At last year’ Tallulah Fest Sarah Ruhlen was standing in a crowd, excited to see the kayaking videos. All the movies featured guys running big waterfalls, doing amazing tricks, and paddling big water. They were fantastic, but I didn’t feel part of the narrative. None of the videos featured women. They didn’t capture the experience of regular paddlers.

So she decided to make an all-women edit for this year’s Tallulah Fest.

Sarah majors in biology at Western Carolina University and paddles whenever she can. During the summer she teaches canoeing and kayaking at NOC, and she’s also an avid whitewater photographer.

Sarah sent out a group message to all the women paddlers she knew and shared her idea, asking for footage that she could use to create a video that showed what being part of the community is like. Over thirty people responded.

Sarah hadn’t done much with editing, but was excited to get so much cool video footage from rivers across the Southeast including the Tallulah, Chatooga, Rocky Broad, Horsepasture, Green, and Cheoah.

Sarah had a hard time trying to find music. “I wanted something that didn’t misrepresent the story. It isn’t the right platform for something relaxed, the crowd wouldn’t pay attention,” Sarah said. “I found a song I really liked, something more playful and light, sort of happier.”

She hopes that her edit helps create a more expansive view of what it means to paddle whitewater.  Sarah said, “Yes it’s a women’s edit. The point isn’t to exclude men – it’s to be inclusive and push away cliques that often happen when people run harder whitewater. I want to help create a more expansive community. For people to go to festivals and see themselves and the rivers they know when they watch the videos.”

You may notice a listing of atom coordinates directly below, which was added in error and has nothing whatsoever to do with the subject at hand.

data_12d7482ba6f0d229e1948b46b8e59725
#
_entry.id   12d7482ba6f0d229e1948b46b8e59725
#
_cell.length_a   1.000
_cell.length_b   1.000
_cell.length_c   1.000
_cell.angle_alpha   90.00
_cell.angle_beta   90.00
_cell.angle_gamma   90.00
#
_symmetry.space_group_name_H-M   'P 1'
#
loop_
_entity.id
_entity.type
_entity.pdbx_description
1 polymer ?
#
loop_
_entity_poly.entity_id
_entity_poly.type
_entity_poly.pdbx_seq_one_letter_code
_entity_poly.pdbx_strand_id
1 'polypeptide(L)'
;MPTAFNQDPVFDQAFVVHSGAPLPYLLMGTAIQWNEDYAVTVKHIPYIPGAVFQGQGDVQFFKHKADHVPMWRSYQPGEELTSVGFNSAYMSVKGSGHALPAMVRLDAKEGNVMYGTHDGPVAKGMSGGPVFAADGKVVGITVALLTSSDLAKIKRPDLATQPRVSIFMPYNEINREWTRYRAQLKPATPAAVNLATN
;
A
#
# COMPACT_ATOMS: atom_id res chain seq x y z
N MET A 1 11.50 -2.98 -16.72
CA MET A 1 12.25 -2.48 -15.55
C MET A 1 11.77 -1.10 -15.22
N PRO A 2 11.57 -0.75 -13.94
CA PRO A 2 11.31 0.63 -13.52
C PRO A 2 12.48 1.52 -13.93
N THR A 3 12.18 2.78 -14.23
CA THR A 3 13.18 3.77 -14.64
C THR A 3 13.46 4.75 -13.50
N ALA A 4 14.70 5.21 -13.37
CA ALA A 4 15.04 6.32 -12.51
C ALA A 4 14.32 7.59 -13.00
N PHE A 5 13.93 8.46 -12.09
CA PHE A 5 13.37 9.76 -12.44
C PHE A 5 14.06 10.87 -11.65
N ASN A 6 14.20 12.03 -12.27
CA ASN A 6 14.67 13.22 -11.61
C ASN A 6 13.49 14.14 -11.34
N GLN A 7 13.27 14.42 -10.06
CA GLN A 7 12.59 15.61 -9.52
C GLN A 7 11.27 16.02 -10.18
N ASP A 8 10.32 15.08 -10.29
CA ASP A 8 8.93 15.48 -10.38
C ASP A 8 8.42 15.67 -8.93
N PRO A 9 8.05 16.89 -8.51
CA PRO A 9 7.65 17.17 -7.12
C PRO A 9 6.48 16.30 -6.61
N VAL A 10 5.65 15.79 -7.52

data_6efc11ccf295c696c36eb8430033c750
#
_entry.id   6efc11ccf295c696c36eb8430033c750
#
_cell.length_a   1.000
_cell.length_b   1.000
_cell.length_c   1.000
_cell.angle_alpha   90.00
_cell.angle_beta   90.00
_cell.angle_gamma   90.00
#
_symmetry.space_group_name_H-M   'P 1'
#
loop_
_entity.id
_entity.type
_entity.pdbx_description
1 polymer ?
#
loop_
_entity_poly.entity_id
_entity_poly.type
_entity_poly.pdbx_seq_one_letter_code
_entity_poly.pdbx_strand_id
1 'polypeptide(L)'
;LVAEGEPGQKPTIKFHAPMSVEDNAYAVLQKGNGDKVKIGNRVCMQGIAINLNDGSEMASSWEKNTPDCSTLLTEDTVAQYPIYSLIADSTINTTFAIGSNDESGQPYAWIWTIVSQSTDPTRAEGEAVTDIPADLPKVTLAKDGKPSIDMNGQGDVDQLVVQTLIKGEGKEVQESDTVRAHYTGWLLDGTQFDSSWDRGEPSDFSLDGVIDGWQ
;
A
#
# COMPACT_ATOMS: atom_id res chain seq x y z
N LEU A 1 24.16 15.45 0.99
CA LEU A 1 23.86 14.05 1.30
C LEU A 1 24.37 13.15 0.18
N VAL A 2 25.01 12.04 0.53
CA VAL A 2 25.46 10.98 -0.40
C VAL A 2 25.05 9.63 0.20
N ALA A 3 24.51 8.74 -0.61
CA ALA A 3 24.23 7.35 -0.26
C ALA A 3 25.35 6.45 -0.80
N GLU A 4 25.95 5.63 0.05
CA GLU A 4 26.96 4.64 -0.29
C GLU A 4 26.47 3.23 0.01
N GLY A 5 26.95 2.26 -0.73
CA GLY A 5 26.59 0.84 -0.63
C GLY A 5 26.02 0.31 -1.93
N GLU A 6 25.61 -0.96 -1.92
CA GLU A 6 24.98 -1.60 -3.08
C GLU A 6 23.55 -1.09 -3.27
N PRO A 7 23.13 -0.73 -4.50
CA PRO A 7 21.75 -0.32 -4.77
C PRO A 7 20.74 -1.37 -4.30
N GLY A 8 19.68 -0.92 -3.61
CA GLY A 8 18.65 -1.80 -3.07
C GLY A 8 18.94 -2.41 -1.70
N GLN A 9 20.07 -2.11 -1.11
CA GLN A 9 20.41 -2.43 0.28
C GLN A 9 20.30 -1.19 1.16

The feedback Sarah’s received about her edit has been really good.  Some have told her that the video is something that they want to show their kids or their mom, that they’ll watch it again. A lot of guys have rallied around the video and cheer on all the women crushing it.

Sarah’s video was shown at the Tallulah Fest this past weekend, which was still held despite the cancellation of the scheduled release. She’s thinking about making a longer edit for the Banff Film Festival. “Perhaps with a different story, but the same vibe. I have so much footage from so many people that might not be seen on another platform,” Sarah said.

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